Indigenous leader calls for UN probe into Canada's role in human rights abuses at residential schools

By Christopher Guly, Shang Xuqian (Xinhua) 10:12, April 27, 2022

OTTAWA/UNITED NATIONS, April 27 (Xinhua) -- An indigenous leader is pressing the United Nations to investigate alleged genocide by the Canadian government in residential schools for indigenous children.

"The Canadian government established what I call 'institutions of assimilation and genocide,'" said RoseAnne Archibald, national chief of Canada's Assembly of First Nations (AFN), an organization for indigenous rights, at a session of the UN Permanent Forum in New York on Monday.

"These institutions were designed to kill the Indian in the child by forbidding them to speak their language, which disconnect them from their families and communities," she said.

In May 2021, the remains of 215 indigenous children were discovered at the site of a former Indian residential school in the west coast Canadian province of British Columbia.

A month later, hundreds more unmarked graves at the site of another residential school in another province, Saskatchewan, were found.

Since then, more remains have been located at schools, mainly run by the Catholic Church and funded by the Canadian government.

"I'm calling on the UN Special Rapporteur on the rights of indigenous peoples, along with other special rapporteurs, to conduct full-fledged investigations of the circumstances and responsibilities surrounding these institutions, including full redress, criminal prosecutions and sanctions and other remedies for human rights violations, including genocide," she said.

Archibald has also called on the International Criminal Court to launch its own human rights investigation into Canada's residential schools.

In its annual budget delivered earlier this month, the Canadian government set aside about 8.2 million U.S. dollars over two years to the federal justice department to appoint a special interlocutor to work with Canada's indigenous communities to protect and preserve unmarked burial sites.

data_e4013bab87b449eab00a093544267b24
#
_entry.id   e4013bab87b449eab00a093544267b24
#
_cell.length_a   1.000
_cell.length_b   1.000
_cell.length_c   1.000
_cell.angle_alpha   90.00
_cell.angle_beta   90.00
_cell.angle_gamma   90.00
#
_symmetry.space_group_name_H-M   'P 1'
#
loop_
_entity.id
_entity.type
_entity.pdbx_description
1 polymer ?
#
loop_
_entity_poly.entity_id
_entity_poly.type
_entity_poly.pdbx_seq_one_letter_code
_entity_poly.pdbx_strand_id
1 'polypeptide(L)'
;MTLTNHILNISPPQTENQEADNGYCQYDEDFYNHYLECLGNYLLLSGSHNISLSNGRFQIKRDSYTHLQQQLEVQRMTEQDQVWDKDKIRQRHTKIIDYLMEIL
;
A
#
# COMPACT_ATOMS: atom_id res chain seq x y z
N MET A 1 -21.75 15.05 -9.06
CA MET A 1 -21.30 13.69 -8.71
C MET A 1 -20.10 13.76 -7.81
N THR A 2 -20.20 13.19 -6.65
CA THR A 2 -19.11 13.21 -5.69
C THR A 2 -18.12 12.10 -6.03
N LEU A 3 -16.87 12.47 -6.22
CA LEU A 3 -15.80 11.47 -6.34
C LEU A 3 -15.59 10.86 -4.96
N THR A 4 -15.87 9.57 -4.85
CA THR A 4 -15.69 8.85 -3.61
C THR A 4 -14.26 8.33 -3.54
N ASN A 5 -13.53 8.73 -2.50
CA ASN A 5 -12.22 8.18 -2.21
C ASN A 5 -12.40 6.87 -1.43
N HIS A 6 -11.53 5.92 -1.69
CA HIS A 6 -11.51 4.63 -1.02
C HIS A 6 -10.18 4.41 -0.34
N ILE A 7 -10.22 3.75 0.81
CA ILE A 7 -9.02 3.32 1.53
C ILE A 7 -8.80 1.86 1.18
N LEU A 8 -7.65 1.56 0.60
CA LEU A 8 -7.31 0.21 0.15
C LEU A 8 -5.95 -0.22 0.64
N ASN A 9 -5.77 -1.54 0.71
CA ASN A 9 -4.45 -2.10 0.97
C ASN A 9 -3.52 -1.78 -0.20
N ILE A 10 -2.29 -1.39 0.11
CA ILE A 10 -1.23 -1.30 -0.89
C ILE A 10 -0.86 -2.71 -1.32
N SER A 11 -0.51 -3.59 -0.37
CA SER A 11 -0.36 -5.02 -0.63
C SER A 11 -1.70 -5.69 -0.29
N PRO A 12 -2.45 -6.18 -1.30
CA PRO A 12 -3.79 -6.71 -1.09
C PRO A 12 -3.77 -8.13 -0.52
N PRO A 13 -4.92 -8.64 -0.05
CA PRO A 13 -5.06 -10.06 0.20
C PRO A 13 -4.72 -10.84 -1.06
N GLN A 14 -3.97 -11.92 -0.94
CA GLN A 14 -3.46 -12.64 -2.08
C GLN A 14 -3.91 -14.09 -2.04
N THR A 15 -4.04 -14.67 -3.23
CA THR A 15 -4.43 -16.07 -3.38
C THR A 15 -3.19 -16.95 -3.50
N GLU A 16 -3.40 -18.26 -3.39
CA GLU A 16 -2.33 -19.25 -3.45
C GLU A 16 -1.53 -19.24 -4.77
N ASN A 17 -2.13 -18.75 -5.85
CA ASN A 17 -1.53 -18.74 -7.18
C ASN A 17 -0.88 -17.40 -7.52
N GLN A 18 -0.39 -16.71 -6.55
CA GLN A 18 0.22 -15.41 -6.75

"We will always cooperate with the United Nations," Canadian Justice Minister David Lametti told reporters in Ottawa on Monday.

The government's 2022 budget also included 165 million U.S. dollars over five years to, in part, help "document, locate and memorialize" burial sites at former Indian residential schools.

A national inquiry into what transpired at residential schools conducted by the Truth and Reconciliation Commission of Canada, created through a legal settlement between school survivors, the AFN, representatives of Canada's Inuit community, the Canadian government and the Christian Churches that ran the institutions, found that more than 4,100 children died while attending the schools.

Still, Archibald sees little hope of impartial investigations by the Canadian government.

"Canada's government established those institutions through policies and legislation. How can they possibly be independent and impartial when it shows that they are culpable and guilty of the deaths of our children?" Archibald said, noting that the federal Royal Canadian Mounted Police would enter Indian communities, take children forcibly and threaten parents with arrest.

"Canada must not be allowed to investigate itself," Archibald said. "Please help us ensure that nothing like this ever happens again. Not just to us, but to anyone." 

(Web editor: Zhong Wenxing, Liang Jun)


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